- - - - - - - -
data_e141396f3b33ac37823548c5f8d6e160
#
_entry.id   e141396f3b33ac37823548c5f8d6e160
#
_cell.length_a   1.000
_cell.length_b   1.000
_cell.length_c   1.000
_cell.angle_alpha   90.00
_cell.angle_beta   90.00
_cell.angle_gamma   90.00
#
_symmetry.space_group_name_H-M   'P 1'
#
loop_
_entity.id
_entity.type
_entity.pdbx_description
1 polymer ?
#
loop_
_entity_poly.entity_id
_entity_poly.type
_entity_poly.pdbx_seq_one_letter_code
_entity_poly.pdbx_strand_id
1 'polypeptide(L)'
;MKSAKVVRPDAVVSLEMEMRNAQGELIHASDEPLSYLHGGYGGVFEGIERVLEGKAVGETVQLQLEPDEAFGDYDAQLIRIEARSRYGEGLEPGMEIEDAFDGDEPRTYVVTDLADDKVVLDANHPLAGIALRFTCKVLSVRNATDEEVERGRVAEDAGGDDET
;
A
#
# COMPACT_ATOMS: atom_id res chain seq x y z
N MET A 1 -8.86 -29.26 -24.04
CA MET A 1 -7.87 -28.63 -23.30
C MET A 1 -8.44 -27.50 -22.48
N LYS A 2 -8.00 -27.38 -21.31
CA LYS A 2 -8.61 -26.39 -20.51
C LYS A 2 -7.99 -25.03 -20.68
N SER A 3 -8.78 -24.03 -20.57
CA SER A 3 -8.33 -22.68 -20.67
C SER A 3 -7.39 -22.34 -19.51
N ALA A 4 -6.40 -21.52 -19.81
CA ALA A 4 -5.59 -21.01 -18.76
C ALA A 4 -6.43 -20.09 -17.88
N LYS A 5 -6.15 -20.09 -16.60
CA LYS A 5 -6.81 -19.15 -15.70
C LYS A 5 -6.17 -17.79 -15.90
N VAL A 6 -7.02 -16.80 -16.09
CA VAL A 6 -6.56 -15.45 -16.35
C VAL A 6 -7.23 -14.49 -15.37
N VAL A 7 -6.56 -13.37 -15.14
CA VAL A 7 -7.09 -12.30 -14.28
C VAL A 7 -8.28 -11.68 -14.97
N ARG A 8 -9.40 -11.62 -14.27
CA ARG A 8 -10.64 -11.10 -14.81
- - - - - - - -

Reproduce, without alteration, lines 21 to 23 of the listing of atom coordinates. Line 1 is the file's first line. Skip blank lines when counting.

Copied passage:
_entity_poly.entity_id
_entity_poly.type
_entity_poly.pdbx_seq_one_letter_code